What? I liked her.
But tonight belongs to headliners the Louche FC whose star is ever rising and deservedly so. Watched by an adoring crowd and ‘that guy from Dead Man’s Shoes’, they take the stage to a scene from Twin Peaks and immediately exude authority and presence, with lead singer Kyoko wearing a black florid top like an angel of death. Now with an enviable rhythm section in place, they seem intent on taking every element of their sound to its logical extreme and then beyond. Kyoko’s vocal floats beautifully over the dark sea of feedback and reverb cast forth by guitarist Luke, whose amp sweats behind him, a single valve glowing red and aroused as he stalks the stage like a stick insect that’s had its drink spiked, or a Victorian rapist nightmared into existence by Hunter S. Thompson.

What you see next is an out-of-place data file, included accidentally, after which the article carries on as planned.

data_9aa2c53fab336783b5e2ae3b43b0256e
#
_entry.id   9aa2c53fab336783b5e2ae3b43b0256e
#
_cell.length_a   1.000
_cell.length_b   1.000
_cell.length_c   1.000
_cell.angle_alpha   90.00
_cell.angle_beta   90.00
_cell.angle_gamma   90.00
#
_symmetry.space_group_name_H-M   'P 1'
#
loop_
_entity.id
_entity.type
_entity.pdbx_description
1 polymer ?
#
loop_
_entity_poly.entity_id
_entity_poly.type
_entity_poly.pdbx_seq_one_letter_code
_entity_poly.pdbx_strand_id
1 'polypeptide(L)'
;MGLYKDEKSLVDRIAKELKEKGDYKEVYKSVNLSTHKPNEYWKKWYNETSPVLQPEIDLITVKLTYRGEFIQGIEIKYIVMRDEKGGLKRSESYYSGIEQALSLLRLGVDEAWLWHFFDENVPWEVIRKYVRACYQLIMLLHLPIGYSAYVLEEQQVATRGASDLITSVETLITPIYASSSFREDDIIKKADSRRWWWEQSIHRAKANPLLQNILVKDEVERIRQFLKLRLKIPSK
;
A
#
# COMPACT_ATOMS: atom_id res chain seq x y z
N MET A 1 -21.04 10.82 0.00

New single ‘Romantic’ is a highlight: they have this way of producing songs that live with you and fold back into your life, they ‘extend the stock of available reality’, as R.P. Blackmur put it. Possibly for the first time, it becomes obvious that this band could be massive. They go on past the curfew and the venue pulls the plug on them but Luke continues to rake his guitar over his moaning amp. It doesn’t matter, no one cares – turns out we’re not coming back here again anyway. This is a shame. We love this place. But there will be other nights, other rooms to electrify …